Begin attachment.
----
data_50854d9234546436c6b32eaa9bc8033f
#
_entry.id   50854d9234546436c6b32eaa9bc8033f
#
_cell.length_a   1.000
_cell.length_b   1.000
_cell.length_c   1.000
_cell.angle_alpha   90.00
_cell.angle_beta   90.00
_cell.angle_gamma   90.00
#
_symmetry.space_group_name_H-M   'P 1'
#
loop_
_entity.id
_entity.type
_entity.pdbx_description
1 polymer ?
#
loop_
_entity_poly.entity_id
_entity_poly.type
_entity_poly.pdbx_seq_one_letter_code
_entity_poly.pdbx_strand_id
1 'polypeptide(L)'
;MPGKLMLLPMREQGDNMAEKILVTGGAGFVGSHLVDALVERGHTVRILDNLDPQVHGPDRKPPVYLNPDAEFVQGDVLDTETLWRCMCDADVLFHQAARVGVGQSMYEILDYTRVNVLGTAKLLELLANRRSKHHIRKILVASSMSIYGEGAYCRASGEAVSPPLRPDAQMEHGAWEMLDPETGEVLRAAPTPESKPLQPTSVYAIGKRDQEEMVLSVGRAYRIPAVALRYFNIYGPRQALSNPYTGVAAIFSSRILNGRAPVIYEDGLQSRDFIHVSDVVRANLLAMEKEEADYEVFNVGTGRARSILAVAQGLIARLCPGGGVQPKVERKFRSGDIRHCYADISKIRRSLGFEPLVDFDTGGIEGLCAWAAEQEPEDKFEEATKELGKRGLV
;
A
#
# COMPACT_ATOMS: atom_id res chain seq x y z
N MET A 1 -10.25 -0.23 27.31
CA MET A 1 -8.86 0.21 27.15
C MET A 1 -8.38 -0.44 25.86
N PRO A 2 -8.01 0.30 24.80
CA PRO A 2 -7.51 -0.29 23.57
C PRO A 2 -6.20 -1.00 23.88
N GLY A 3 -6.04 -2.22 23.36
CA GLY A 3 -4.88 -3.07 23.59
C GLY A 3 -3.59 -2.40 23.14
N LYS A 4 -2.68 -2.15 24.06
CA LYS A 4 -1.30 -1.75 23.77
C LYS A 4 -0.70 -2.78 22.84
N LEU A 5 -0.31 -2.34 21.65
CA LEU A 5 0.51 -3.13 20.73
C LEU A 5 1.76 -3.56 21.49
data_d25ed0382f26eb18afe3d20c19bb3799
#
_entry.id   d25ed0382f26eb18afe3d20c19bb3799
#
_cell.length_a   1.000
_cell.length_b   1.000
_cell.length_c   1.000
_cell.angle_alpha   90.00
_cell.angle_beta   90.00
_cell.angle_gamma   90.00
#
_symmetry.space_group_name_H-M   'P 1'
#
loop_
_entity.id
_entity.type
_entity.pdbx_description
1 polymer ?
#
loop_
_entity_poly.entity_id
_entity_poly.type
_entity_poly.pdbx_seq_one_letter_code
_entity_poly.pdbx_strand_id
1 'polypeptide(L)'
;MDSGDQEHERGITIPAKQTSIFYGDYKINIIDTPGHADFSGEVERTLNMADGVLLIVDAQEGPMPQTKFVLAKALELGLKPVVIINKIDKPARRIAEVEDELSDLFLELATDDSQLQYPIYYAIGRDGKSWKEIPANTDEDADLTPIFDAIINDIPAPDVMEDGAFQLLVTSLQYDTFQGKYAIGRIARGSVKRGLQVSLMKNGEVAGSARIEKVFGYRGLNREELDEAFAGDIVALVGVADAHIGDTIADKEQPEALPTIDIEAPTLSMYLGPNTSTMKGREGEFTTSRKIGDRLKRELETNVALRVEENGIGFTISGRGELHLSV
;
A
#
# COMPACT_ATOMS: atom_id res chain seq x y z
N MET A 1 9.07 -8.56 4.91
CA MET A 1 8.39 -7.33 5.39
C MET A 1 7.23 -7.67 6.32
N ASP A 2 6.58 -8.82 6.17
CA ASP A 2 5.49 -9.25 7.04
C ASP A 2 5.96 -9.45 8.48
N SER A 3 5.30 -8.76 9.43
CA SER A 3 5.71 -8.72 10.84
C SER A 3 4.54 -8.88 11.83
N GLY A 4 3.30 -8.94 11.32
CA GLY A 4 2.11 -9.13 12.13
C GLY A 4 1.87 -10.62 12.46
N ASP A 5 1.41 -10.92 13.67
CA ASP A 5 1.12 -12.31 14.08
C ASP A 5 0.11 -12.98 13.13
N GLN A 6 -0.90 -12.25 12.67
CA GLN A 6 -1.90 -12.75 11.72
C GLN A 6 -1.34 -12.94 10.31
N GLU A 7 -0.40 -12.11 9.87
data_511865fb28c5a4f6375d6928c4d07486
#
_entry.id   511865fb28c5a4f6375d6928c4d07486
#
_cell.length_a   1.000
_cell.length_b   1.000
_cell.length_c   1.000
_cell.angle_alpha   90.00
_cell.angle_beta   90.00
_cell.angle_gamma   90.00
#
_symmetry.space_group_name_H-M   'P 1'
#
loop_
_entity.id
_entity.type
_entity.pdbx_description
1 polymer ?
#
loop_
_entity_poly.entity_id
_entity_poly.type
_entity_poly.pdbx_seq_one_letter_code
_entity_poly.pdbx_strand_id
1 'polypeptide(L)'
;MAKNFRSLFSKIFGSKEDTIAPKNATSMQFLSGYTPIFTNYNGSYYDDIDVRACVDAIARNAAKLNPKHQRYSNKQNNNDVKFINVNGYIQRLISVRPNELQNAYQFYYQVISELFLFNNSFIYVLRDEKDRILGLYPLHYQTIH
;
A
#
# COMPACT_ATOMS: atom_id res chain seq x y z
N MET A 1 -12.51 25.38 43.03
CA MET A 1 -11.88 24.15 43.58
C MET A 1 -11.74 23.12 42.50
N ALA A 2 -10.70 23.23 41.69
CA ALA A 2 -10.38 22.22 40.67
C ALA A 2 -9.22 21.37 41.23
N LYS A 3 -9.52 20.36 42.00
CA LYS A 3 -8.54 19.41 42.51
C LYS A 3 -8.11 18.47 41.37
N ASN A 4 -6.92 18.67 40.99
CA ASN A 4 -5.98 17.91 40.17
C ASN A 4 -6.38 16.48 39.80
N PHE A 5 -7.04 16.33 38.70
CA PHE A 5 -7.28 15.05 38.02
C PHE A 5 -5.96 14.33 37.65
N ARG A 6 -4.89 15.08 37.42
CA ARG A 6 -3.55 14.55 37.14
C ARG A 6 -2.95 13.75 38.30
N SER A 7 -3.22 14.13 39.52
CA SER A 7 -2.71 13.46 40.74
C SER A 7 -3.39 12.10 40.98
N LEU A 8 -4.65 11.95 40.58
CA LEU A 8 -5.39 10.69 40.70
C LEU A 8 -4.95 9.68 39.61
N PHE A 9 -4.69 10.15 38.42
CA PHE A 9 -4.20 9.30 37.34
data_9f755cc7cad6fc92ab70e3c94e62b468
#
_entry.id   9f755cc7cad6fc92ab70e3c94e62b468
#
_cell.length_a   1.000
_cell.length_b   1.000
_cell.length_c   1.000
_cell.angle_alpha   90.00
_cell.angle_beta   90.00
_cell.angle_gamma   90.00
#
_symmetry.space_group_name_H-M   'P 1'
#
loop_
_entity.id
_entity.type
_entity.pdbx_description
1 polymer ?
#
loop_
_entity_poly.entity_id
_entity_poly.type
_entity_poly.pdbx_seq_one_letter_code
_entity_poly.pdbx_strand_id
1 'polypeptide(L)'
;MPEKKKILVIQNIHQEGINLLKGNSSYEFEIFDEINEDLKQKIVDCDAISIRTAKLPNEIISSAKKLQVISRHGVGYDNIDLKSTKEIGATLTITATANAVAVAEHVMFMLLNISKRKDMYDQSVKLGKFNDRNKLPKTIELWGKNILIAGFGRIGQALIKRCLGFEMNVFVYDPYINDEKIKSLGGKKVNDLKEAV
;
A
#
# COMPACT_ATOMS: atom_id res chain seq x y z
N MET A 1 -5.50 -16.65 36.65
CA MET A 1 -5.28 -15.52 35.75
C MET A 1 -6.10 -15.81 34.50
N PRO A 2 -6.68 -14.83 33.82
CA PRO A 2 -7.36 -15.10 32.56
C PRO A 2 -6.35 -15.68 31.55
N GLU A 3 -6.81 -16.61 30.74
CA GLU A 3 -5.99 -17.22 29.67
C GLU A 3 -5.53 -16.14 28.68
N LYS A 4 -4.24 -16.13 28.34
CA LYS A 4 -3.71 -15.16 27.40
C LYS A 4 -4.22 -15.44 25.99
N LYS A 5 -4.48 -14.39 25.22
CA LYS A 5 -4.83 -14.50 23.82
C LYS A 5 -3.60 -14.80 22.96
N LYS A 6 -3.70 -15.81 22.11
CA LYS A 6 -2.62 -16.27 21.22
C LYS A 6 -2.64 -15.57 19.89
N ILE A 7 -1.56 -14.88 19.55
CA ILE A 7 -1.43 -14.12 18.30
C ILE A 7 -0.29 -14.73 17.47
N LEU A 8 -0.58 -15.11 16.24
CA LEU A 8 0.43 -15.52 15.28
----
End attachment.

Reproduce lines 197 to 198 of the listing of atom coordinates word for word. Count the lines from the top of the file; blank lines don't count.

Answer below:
CA LYS A 6 -2.62 -16.27 21.22
C LYS A 6 -2.64 -15.57 19.89